Though the hen went straight to her nest, this did not discourage the gobblers. The big males strutted and gobbled all around her, while the younger birds acted more like lovelorn teenagers.
Still, this did not impact the actions of the hen. She continued with her nesting efforts and ignored all the male birds. She finally hopped off the nest and made a sudden exit to another part of the woods.
After a couple of soft clucks from our calls, they immediately turned their attention to Gertrude. Her charm had apparently returned, and our minute had finally arrived.
All of the males quickly came to our decoy, and the remainder is history. Our plan was to count backwards from five and shoot on one. After years of rehearsals, the plan worked perfectly.
We both returned home toting the main ingredient for our Thanksgiving dinners.
A LOOK AT LAST SEASON
Apparently, there were plenty of other Illinois hunters enjoying success last year. Success rates in many Illinois counties were running ahead of the previous year.
As with several of the recent spring seasons, Illinois' 2015 spring wild turkey hunt was significantly influenced by the early-spring weather. That time, however, it was good weather that positively impacted hunter success rates.
Following the nearly five-week 2015 season that concluded May 14 in the North Zone and May 7 in the South Zone, Illinois hunters bagged an unofficial total of 14,999 wild turkeys.
The 2015 total compares favorably with the statewide turkey harvest of 13,514 in 2014. The 2015 statewide preliminary total included the youth turkey season harvest of 896 birds, compared with youth season harvest of 781 turkeys in 2014.
The record spring season harvest occurred in 2006, with a total of 16,605 birds. During this record year, harvests were 6,530 in the South Zone and 10,075 in the North Zone.
Turkey hunters in 2015 took a preliminary total of 6,387 wild turkeys during all season segments in the South Zone, a slight increase over the 2014 harvest of 6,184 in the south. The 2015 North Zone preliminary harvest total of 8,612 wild turkeys was considerably higher than the 2014 total of 7,330 in the north.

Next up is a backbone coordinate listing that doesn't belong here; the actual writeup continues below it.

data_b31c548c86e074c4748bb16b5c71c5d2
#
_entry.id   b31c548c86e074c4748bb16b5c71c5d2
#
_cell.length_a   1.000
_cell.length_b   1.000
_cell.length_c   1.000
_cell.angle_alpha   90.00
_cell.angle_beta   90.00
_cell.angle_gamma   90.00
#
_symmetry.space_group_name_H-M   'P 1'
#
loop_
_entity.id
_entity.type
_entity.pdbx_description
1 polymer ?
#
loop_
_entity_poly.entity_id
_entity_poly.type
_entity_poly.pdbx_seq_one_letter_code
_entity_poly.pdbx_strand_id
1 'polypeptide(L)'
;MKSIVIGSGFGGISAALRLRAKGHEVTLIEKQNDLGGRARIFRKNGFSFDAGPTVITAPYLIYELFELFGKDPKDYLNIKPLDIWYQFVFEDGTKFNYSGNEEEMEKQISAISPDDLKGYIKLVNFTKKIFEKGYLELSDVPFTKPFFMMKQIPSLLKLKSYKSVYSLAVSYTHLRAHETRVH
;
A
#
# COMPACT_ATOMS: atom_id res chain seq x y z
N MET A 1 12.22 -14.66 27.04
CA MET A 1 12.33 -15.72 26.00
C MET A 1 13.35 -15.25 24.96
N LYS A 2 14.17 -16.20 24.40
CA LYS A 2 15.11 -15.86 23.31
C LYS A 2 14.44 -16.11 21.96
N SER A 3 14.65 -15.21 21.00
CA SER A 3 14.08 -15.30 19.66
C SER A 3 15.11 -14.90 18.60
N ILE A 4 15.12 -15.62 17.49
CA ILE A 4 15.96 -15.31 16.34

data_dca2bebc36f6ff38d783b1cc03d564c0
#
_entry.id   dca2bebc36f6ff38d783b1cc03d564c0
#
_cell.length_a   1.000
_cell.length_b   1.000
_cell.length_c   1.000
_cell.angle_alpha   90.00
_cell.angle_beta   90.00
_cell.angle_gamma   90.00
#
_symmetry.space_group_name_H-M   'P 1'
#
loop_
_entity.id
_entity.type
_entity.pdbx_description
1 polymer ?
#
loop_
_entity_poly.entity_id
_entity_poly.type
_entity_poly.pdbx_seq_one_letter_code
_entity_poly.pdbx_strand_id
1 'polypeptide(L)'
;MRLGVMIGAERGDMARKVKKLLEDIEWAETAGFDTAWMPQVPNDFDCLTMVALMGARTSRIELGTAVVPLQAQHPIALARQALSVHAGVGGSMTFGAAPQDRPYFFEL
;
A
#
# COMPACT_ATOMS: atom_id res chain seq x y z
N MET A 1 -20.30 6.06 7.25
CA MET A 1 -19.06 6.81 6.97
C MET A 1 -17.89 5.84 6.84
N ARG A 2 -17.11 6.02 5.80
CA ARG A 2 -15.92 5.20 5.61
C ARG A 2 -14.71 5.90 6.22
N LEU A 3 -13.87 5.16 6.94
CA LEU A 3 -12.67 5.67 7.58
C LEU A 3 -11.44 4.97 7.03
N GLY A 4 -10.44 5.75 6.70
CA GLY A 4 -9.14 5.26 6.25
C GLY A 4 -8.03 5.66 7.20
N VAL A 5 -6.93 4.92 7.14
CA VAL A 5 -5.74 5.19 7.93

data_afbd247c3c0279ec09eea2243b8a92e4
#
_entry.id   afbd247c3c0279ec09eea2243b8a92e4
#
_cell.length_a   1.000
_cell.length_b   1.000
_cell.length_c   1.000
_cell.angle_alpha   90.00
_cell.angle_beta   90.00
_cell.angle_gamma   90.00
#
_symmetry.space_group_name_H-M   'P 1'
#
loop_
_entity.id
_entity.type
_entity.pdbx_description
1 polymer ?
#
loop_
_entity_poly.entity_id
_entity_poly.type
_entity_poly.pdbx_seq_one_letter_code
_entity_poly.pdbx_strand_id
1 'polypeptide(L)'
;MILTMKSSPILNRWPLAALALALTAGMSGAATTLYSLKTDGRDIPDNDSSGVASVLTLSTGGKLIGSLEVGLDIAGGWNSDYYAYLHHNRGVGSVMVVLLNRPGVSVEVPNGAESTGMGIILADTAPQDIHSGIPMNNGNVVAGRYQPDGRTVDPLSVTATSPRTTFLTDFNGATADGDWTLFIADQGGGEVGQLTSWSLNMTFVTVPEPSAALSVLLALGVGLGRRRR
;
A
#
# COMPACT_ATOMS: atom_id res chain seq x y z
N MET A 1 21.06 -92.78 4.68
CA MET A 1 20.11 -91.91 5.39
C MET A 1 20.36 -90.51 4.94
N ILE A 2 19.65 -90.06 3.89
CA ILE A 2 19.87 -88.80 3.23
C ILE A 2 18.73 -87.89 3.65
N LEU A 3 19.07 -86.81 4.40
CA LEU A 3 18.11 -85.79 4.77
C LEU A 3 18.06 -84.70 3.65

"Turkey hunters in the North Zone (during 2015), particularly in west-central Illinois, benefitted from improved turkey reproductive success during the spring of 2014," said IDNR Forest Wildlife Biologist Paul Shelton. "This was evident from the improved harvest numbers in those areas and a higher proportion of jakes in the harvest than we've seen in many years."
The top counties for spring wild turkey harvest in the South Zone in 2015 were Jefferson (433), Pope (366), Marion (333), Union (312) and Randolph (300).
The top five North Zone counties for spring turkey harvest this year were Jo Daviess (601), Fulton (401), Adams (389), Pike (341) and Macoupin (328).
At the close of the 2015 season, most biologists were hopeful that the good spring weather would help turkeys rebound in some areas where populations had declined somewhat. In many areas throughout the state, hunters could see a major increase in numbers.
However, the most important long-term key to improving wild turkey populations will be habitat management, particularly for nesting and brood rearing habitat.
During 2015, spring turkey hunting was permitted in 100 of Illinois' 102 counties. The 2015 seasons were April 6-May 7 in the South Zone and April 13-May 14 in the North Zone.
The youth spring turkey season was March 28-29 in the South Zone and April 4-5 in the North Zone.
THIS YEAR'S OUTLOOK
Though much of the 2016 wild turkey population information was not yet available as this story was prepared, Illinois Department of Natural Resources Wildlife Biologist Ed Zwicker said the outlook was certainly somewhat improved from recent years.
Zwicker, who is also an avid wild turkey hunter, said last year's harvest contained a much larger percentage of jakes than it has in several years. This is a prime indicator that the 2013 wild turkey reproduction was significantly improved over the last few years.